Allen says four news hands have been hired to edit sections for the News. They are Sue Davis, a veteran of KTRH radio, Channel 8 and Channel 51; Marene Gustin, a 51 features producer; Scott E. Berrett, a 51 business reporter; and former Post sportswriter Jim Molony.

We can't vouch for Allen's journalistic credentials, but we do know his resume includes a stay in a federal prison in Florida last year for defrauding the Butler & Binion law firm by bribing an employee to sign an inflated truck transport contract.

Allen claims a 13-lawyer partnership is providing the financial backing for the new paper. He declined to reveal names, but he did say lawyer Don Forester, who fronted the previous effort, is no longer associated with the venture.

Allen is promising a mix of audio, video and print in the new medium. That may be helped along by a working arrangement with Channel 51. Allen says he and the news station's owner, Doug Johnson, are working out the details. (Johnson did not return a call from The Insider.)

Allen's isn't the only on-line publication slated to debut in Houston in 1997: Microsoft is launching a chain of entertainment-oriented electronic papers here and in other cities around the country using a "sidewalk" theme.

Chris Hearne, who was publisher of the Press under previous ownership and most recently the publisher of Mexico Business magazine, has signed on with Microsoft to direct creation of Sidewalk Houston. Hearne, who's currently enrolled in the Microsoft re-education camp at the software giant's compound outside Seattle, says Sidewalk Houston will have a staff of up to 20 employees and will hit the electronic streets in the second half of next year.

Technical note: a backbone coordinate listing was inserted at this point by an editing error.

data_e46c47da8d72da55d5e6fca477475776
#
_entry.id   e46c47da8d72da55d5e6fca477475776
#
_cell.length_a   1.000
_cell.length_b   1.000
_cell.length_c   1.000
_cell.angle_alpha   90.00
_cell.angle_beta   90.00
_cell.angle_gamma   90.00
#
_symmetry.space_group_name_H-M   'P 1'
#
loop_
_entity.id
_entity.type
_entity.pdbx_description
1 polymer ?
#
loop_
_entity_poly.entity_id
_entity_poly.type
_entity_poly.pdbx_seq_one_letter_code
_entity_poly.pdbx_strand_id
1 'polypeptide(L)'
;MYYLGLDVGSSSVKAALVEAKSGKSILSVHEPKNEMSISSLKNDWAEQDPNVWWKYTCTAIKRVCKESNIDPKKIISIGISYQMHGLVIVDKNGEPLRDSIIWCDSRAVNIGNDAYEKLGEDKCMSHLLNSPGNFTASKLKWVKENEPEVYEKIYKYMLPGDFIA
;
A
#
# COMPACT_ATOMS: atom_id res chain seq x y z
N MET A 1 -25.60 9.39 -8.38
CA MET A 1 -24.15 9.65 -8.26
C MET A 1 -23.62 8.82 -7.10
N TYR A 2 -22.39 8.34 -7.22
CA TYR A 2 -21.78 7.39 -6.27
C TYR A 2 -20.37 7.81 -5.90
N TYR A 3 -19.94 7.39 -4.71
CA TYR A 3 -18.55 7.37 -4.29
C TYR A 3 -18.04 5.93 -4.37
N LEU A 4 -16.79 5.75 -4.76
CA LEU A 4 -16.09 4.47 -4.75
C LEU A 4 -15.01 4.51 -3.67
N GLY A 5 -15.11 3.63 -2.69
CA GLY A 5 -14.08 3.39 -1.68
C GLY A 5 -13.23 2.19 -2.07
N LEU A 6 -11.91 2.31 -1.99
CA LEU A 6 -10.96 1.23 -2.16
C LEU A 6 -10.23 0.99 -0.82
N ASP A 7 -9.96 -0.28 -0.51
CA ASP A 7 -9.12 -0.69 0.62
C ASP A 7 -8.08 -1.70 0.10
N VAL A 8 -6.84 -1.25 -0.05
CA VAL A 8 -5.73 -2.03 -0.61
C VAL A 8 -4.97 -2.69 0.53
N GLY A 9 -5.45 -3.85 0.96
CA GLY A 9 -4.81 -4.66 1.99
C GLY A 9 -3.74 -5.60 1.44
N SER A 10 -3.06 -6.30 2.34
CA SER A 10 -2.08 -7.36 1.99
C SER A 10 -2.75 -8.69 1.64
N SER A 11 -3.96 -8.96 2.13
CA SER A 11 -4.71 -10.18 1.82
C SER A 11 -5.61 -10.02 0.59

Unlike the Houston Daily News and its mysterious backers, there's no doubt that Bill Gates is capable of funding the venture indefinitely. Hearne describes the Microsoft start-up as "a massive nationwide campaign," something akin to watching a NASA mission unfold.

Presumably not the final Challenger flight.

Hope They Stock It with Five-Pound Bass
With all the plans to revive downtown, it's understandable that at least one group seems to have slipped into the game under radar. The Cotswold Foundation, a group spearheaded by retired Shell CEO John Bookout, developer-tort reformer Richard Weekley and construction company owner Leo Linbeck Jr., among others, has grand plans for the north end of downtown.

The name "Cotswold" is taken from a bucolic, pastoral area of old England noted for charming urban villages and artist havens. According to a prospectus, the local Cotswoldians want to restore vitality to an area "that notwithstanding some worthy individual projects, has been in economic and social decline for many years."